Bruce Friend, President of Ipsos OTX MediaCT (Media, Content and Technology), has had an illustrious career spanning over 30 years. And his background, often at start-ups within larger corporations, reflects the immense growth in the cable industry from its inception. Bruce started in the ad agency world, but soon moved to pay cable for a new start-up called HBO. He then moved to a new Hispanic broadcasting network called Telemundo, and from there to new basic cable networks at MTV Networks International and Nickelodeon. Ultimately, after a 2+ year stint at Sony Pictures, Bruce made a strategic decision to move to the research supplier side of the business. In this fascinating interview Bruce talks about a range of subjects including the new company formed from Ipsos' acquisition of OTX, internet television, ethnography, research quality and some predictions for the next five years.
There are five videos that cover the following topics:
Subject Length (in minutes)
Research Changes (6:54)
OTX and Ipsos (6:34)
Virtual Ethnography (6:54)
Future, Projects and Innovations (6:58)
Below is a short excerpt of some of the video interview. Direct links to the full interview videos can be found at WeislerMedia blog.
CW: You say that the next generation of television sets will be able to directly plug from the internet into the big screen. How do you think this will impact media consumption? And specifically - what are the challenges to broadcasting and cable when viewers can view directly from the internet?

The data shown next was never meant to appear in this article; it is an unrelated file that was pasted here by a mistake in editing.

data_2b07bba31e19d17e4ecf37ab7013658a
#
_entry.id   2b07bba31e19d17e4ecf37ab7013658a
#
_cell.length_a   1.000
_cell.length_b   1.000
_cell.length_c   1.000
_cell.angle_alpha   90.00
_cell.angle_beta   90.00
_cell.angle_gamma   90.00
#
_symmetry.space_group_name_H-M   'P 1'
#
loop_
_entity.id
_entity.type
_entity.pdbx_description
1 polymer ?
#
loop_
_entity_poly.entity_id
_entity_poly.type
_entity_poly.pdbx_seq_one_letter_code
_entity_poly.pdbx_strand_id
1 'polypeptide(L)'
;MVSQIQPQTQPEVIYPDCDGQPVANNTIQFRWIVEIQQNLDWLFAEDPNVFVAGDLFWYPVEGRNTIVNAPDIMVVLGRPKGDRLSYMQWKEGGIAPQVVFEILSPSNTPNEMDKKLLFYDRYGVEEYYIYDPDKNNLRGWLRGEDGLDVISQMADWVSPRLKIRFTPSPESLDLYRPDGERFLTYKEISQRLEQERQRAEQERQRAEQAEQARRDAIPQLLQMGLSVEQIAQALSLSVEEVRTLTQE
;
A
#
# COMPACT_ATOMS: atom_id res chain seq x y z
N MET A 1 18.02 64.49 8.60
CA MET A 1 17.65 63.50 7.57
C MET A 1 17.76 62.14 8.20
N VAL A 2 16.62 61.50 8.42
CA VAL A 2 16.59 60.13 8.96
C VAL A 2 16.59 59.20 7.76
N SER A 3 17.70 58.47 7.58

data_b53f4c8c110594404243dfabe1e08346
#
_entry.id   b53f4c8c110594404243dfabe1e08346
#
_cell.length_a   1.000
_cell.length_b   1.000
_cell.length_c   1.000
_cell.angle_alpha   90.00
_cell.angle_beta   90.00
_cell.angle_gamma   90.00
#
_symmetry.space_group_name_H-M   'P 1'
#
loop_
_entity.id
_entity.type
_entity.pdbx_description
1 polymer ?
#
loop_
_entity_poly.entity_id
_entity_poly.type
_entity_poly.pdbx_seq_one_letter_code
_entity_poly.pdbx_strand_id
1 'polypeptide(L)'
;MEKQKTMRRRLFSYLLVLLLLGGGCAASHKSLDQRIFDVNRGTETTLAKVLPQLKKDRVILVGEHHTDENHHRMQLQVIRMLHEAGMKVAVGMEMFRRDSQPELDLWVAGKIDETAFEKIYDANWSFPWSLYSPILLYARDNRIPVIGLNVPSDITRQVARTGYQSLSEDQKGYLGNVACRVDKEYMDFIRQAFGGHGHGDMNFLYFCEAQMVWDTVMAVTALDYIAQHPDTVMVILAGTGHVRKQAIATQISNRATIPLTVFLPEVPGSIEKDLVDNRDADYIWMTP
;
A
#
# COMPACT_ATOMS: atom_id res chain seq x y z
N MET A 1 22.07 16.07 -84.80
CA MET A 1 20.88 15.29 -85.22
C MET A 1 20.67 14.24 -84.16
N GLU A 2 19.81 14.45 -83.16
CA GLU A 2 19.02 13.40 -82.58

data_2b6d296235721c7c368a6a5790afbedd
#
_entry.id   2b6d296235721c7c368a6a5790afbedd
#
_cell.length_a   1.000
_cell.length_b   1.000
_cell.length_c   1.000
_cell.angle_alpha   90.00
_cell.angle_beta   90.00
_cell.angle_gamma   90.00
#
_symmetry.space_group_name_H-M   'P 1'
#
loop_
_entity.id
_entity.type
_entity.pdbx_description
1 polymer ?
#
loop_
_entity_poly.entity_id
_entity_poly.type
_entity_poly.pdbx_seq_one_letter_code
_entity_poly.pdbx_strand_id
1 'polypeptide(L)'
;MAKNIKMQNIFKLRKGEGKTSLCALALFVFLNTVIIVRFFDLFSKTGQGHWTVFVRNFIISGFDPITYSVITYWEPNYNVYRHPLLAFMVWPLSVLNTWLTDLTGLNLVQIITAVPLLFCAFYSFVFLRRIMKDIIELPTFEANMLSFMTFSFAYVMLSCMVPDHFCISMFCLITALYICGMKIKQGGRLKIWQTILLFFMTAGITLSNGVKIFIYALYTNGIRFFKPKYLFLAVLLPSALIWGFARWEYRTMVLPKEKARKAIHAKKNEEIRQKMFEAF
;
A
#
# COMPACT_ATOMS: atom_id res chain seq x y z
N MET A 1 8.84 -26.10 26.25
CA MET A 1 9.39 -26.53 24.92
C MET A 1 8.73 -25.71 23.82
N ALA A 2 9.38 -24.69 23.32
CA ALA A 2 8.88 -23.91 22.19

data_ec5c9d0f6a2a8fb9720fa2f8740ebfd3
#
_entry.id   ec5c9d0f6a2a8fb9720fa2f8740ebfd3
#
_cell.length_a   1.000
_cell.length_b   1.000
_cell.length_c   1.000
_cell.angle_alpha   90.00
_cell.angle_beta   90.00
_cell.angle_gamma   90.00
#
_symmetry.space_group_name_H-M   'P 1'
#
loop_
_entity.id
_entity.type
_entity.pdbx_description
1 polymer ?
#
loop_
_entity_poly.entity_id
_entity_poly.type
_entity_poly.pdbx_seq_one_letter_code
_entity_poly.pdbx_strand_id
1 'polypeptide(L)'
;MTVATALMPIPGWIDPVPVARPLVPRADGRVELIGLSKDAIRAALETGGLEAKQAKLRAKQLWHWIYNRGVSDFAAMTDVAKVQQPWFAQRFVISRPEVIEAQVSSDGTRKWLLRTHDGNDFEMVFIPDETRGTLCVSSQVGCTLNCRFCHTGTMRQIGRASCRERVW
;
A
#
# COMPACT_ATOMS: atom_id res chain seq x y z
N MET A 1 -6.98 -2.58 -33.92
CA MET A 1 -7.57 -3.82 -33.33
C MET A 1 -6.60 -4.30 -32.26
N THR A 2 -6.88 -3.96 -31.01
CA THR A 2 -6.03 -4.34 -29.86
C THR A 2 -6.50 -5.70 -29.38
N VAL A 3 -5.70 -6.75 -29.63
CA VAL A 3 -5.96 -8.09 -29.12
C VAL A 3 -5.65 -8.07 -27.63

BF: You know, I have always been a firm believer from my early days at HBO that content is king. So it is still, and always will be, about consumers wanting their content. However, someone has to pay for it. So the business models, regardless of how they change, will ultimately have to support that. Does this mean people will have to pay for it in different ways going forward? In some cases, yes – though I don't think anyone knows exactly yet what that will look like. What I do believe is that advertising-supported content will continue to thrive. And I think the broadcast networks and ad-supported cable networks will survive and even thrive in some shape or form. It is really more a question of how the business model will evolve to support this. When all is said and done, people want good, high quality content, and they know one way or another that they are going to have to pay for that content. I think the idea of TV or video "everywhere" is important, because people are willing to pay for content once but then expect to be able to access it on any screen they want. That is important and has to get figured out, because consumers don't really want to pay for the same content multiple times across multiple media platforms. That's not fair in their eyes, and I think we can all understand that.
CW: How much ethnographic research do you do if any?